MOST PEOPLE HAVE NO idea where their chocolate comes from. Sure, it’s a 79-cent Hershey’s bar that you grab as an impulse buy in the grocery store, but it’s also much more complicated than that. An exhibit at the U.S. Botanic Garden, “The New Age of Chocolate,” aims to teach chocolate lovers where exactly their sweet treat hails from.

“When I’m talking to people, they don’t think of chocolate as something that’s a plant product or a crop,” said exhibit curator Beth Burrous, Ph. D. “A lot of people probably don’t even know that it comes from so near the equator.”
Chocolate’s journey is an international one that starts in the far reaches of Africa and South America. In fact, almost 80 percent of the world’s chocolaty goodness exists thanks to African harvesting of the crop.

From the vibrant oranges and purples of the cacao tree’s pods comes the rich chocolate so many people crave. The process to create a bar of chocolate isn’t as simple as crush it up and melt it down. From harvesting the cocoa pods to meticulously sun-drying them, every intricate step dictates the difference between whether the sweet is actually pleasant.

“One of the unusual things about chocolate is that it’s a reluctant crop,” said Burrous. “It’s not made to be a mass-market commodity.”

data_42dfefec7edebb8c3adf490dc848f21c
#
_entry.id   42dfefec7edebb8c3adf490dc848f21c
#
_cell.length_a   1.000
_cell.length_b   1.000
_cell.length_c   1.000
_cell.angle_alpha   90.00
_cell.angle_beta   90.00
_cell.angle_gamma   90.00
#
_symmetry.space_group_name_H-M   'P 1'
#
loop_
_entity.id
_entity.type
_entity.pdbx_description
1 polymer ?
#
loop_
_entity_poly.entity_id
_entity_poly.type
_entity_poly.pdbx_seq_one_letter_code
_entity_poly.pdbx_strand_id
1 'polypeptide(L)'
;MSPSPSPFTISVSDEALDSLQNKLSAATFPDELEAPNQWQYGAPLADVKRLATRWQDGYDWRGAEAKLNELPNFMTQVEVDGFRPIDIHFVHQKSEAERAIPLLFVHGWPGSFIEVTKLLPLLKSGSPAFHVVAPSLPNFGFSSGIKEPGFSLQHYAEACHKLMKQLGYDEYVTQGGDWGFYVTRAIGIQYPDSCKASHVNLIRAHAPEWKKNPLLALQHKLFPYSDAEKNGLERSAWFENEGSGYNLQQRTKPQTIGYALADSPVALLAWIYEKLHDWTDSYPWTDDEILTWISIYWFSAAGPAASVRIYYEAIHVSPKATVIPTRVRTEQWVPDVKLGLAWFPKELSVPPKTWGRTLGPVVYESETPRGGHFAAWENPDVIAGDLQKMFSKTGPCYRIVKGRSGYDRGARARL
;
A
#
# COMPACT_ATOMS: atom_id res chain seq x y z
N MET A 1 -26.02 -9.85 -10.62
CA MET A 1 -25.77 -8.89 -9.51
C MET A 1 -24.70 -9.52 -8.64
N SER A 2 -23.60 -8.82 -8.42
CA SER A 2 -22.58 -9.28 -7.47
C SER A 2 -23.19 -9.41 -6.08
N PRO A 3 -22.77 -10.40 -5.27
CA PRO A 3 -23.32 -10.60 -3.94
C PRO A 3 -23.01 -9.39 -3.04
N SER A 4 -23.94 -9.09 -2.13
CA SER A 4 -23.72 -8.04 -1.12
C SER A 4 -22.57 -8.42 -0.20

Since most of the world’s chocolate is imported, the concept of politically correct chocolate is explored in the exhibit. From the various seals of approval, like fair trade or organic chocolate, to the harvesting practices in other countries, the exhibit explains the difference between a cheap bar of chocolate and an organic, fair trade bar that costs twice as much. Most organic or otherwise certified bars of chocolate usually cost two times as much as a Hershey’s bar and can be found at stores like Whole Food and Harris Teeter, but you usually get more for your buck.

Burrous and the Botanical Garden sponsor free classes to the public on the chemical process of chocolate and its health benefits, complete with taste testing.

The impressive greenhouse that houses the exhibit even boasts own cocoa tree even though it is incapable of producing the colorful pods of trees abroad. Burrous says all of that will change in a few years. Since the Botanical Garden’s tree isn’t able to self-pollinate it can’t produce pods, so the staff have begun growing additional trees to promote cross-pollination and, hopefully tasty Washington, D.C.-born chocolate in the process.

» United States Botanic Garden, 100 Maryland Ave. SW, through Aug. 16; 202-225-8333. (Capitol South)

Written by Express contributor Adaora Otiji
Photos courtesy World Cocoa Foundation